A new study conducted at Arizona State University has found that infants and toddlers of divorced parents who live with their mother benefit from spending the night with their father. Lead author of the study, William Fabricius, associate professor of psychology at Arizona State University, recruited 116 college students whose parents had divorced before they turned three. Researchers asked extensive questions about the time spent with each parent, and their current relationships with their parents.
Earlier studies had raised flags that frequent overnights with their father might disturb the child’s relationship with their mother. The study findings shatter that myth—finding that having parenting time with each parent improves a child’s relationship with both parents. There is no negative impact on the child’s secure attachment relationship with the mother. The study found that 18 to 20-year-old college students who had overnights with their father prior to the age of three have better relationships with both parents.
According to Fabricius, this is likely because having the father care for their young infants and toddlers for the whole cycle of evening, bedtime, overnight, and morning helps to form a parental bond. It helps teach the father how to parent their child from the beginning, and gives them confidence in their parenting skills. It helps both parent and child learn about each other, providing a solid foundation to build on into the future.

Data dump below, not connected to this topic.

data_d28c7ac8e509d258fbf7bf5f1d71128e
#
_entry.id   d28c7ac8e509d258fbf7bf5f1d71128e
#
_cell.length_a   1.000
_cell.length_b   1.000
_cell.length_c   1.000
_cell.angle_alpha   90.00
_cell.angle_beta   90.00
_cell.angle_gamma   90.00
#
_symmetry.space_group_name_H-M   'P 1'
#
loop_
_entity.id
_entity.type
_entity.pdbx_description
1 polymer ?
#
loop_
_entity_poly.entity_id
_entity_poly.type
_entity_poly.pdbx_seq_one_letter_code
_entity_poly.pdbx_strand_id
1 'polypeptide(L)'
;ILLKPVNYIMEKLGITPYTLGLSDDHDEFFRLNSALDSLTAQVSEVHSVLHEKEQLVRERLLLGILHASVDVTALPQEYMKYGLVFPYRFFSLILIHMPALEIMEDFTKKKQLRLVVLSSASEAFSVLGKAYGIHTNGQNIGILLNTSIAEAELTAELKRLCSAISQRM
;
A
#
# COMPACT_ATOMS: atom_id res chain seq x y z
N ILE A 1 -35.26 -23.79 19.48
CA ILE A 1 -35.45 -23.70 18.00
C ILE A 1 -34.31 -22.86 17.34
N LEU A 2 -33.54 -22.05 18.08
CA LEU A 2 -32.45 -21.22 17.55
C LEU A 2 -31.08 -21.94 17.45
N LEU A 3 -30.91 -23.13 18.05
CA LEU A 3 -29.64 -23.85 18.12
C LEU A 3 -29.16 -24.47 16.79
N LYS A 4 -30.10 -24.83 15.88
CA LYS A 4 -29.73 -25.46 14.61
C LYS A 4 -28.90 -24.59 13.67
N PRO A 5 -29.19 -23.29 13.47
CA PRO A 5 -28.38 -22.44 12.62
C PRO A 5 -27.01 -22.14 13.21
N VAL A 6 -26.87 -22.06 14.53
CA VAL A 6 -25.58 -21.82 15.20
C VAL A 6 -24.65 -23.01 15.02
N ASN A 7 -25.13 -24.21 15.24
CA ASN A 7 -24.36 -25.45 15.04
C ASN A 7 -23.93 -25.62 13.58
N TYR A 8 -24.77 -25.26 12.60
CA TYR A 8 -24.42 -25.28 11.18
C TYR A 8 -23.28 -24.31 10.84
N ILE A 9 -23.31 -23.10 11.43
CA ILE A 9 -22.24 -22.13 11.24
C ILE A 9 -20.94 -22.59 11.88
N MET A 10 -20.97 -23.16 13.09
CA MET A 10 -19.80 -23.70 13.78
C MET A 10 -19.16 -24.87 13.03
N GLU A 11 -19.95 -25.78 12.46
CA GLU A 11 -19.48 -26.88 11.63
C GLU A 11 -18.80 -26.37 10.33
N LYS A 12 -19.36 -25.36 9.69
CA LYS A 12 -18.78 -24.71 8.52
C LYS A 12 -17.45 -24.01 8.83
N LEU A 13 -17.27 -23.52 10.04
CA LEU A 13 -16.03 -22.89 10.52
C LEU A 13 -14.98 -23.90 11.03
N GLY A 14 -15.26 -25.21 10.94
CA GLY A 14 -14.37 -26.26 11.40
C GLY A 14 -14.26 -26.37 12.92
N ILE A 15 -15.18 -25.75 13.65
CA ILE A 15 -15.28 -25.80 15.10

Fathers Cannot Make up for Lost Time
Interestingly, the study showed that even when fathers attempted to “make up” lost time during childhood and adolescence, this did not make up for the overnights they missed in their first few years. The increase in number of weekly overnights directly correlated with better relationships with fathers and their grown children. The children who fared best had equal numbers of overnights at each parent’s home during infancy and toddlerhood.
The study controlled for other factors, such as whether the overnight visits were court ordered or voluntary, and whether parents fought a lot during the first five years following their divorce.
Researchers detected an unexpected benefit; there was an improvement in the mother-child relationship when children had any number of overnights with their fathers. Researchers speculate that this is because being a single, full-time parent of an infant or toddler is extremely stressful and exhausting. The breaks afforded to the mother by the overnight visits with the co-parent likely helped the mothers be more effective, successful parents as well.
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